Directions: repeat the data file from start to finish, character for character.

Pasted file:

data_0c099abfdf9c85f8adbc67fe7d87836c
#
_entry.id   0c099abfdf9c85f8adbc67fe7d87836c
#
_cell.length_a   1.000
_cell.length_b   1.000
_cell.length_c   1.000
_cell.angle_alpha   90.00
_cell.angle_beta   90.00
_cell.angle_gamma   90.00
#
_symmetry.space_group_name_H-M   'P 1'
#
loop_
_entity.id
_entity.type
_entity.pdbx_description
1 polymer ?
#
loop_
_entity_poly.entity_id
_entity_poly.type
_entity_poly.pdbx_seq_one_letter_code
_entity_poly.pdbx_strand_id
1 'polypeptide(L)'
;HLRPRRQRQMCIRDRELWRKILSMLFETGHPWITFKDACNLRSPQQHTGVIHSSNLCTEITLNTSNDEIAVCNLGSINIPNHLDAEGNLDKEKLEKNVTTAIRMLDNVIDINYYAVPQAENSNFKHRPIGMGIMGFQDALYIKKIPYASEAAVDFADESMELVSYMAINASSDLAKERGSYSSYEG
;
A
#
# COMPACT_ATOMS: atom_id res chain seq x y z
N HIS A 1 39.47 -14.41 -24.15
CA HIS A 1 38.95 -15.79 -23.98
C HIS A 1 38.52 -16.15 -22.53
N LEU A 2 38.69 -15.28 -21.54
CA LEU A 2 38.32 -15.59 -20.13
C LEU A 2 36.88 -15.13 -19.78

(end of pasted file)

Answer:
data_0c099abfdf9c85f8adbc67fe7d87836c
#
_entry.id   0c099abfdf9c85f8adbc67fe7d87836c
#
_cell.length_a   1.000
_cell.length_b   1.000
_cell.length_c   1.000
_cell.angle_alpha   90.00
_cell.angle_beta   90.00
_cell.angle_gamma   90.00
#
_symmetry.space_group_name_H-M   'P 1'
#
loop_
_entity.id
_entity.type
_entity.pdbx_description
1 polymer ?
#
loop_
_entity_poly.entity_id
_entity_poly.type
_entity_poly.pdbx_seq_one_letter_code
_entity_poly.pdbx_strand_id
1 'polypeptide(L)'
;HLRPRRQRQMCIRDRELWRKILSMLFETGHPWITFKDACNLRSPQQHTGVIHSSNLCTEITLNTSNDEIAVCNLGSINIPNHLDAEGNLDKEKLEKNVTTAIRMLDNVIDINYYAVPQAENSNFKHRPIGMGIMGFQDALYIKKIPYASEAAVDFADESMELVSYMAINASSDLAKERGSYSSYEG
;
A
#
# COMPACT_ATOMS: atom_id res chain seq x y z
N HIS A 1 39.47 -14.41 -24.15
CA HIS A 1 38.95 -15.79 -23.98
C HIS A 1 38.52 -16.15 -22.53
N LEU A 2 38.69 -15.28 -21.54
CA LEU A 2 38.32 -15.59 -20.13
C LEU A 2 36.88 -15.13 -19.78